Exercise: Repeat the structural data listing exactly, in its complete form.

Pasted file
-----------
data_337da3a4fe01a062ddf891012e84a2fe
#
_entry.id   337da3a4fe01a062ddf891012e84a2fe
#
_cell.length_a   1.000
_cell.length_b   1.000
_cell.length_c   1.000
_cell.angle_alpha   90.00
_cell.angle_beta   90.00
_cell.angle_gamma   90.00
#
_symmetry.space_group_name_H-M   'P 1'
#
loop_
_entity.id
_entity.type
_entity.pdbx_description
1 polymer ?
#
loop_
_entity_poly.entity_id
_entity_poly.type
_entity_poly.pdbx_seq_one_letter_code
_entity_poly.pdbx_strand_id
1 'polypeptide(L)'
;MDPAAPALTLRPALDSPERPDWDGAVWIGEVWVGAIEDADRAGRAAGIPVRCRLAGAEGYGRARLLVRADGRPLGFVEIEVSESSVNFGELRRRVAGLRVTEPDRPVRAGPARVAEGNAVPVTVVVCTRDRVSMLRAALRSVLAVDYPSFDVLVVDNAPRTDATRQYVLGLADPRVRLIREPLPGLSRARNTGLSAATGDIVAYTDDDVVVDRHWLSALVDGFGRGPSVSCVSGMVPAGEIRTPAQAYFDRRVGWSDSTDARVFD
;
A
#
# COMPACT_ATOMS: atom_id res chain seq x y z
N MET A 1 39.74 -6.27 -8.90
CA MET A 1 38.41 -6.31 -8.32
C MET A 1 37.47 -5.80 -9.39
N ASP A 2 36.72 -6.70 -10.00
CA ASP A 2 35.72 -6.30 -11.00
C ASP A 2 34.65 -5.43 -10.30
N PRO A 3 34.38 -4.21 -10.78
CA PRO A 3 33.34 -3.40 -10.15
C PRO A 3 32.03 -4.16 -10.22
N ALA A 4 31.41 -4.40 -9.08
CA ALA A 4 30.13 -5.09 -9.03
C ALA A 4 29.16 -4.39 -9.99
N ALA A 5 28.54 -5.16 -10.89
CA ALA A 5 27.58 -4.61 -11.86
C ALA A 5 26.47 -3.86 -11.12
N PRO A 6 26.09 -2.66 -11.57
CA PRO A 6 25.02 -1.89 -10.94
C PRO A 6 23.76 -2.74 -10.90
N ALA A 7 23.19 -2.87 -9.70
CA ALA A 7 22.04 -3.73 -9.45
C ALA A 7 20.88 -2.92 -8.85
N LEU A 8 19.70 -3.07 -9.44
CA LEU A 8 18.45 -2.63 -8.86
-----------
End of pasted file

data_337da3a4fe01a062ddf891012e84a2fe
#
_entry.id   337da3a4fe01a062ddf891012e84a2fe
#
_cell.length_a   1.000
_cell.length_b   1.000
_cell.length_c   1.000
_cell.angle_alpha   90.00
_cell.angle_beta   90.00
_cell.angle_gamma   90.00
#
_symmetry.space_group_name_H-M   'P 1'
#
loop_
_entity.id
_entity.type
_entity.pdbx_description
1 polymer ?
#
loop_
_entity_poly.entity_id
_entity_poly.type
_entity_poly.pdbx_seq_one_letter_code
_entity_poly.pdbx_strand_id
1 'polypeptide(L)'
;MDPAAPALTLRPALDSPERPDWDGAVWIGEVWVGAIEDADRAGRAAGIPVRCRLAGAEGYGRARLLVRADGRPLGFVEIEVSESSVNFGELRRRVAGLRVTEPDRPVRAGPARVAEGNAVPVTVVVCTRDRVSMLRAALRSVLAVDYPSFDVLVVDNAPRTDATRQYVLGLADPRVRLIREPLPGLSRARNTGLSAATGDIVAYTDDDVVVDRHWLSALVDGFGRGPSVSCVSGMVPAGEIRTPAQAYFDRRVGWSDSTDARVFD
;
A
#
# COMPACT_ATOMS: atom_id res chain seq x y z
N MET A 1 39.74 -6.27 -8.90
CA MET A 1 38.41 -6.31 -8.32
C MET A 1 37.47 -5.80 -9.39
N ASP A 2 36.72 -6.70 -10.00
CA ASP A 2 35.72 -6.30 -11.00
C ASP A 2 34.65 -5.43 -10.30
N PRO A 3 34.38 -4.21 -10.78
CA PRO A 3 33.34 -3.40 -10.15
C PRO A 3 32.03 -4.16 -10.22
N ALA A 4 31.41 -4.40 -9.08
CA ALA A 4 30.13 -5.09 -9.03
C ALA A 4 29.16 -4.39 -9.99
N ALA A 5 28.54 -5.16 -10.89
CA ALA A 5 27.58 -4.61 -11.86
C ALA A 5 26.47 -3.86 -11.12
N PRO A 6 26.09 -2.66 -11.57
CA PRO A 6 25.02 -1.89 -10.94
C PRO A 6 23.76 -2.74 -10.90
N ALA A 7 23.19 -2.87 -9.70
CA ALA A 7 22.04 -3.73 -9.45
C ALA A 7 20.88 -2.92 -8.85
N LEU A 8 19.70 -3.07 -9.44
CA LEU A 8 18.45 -2.63 -8.86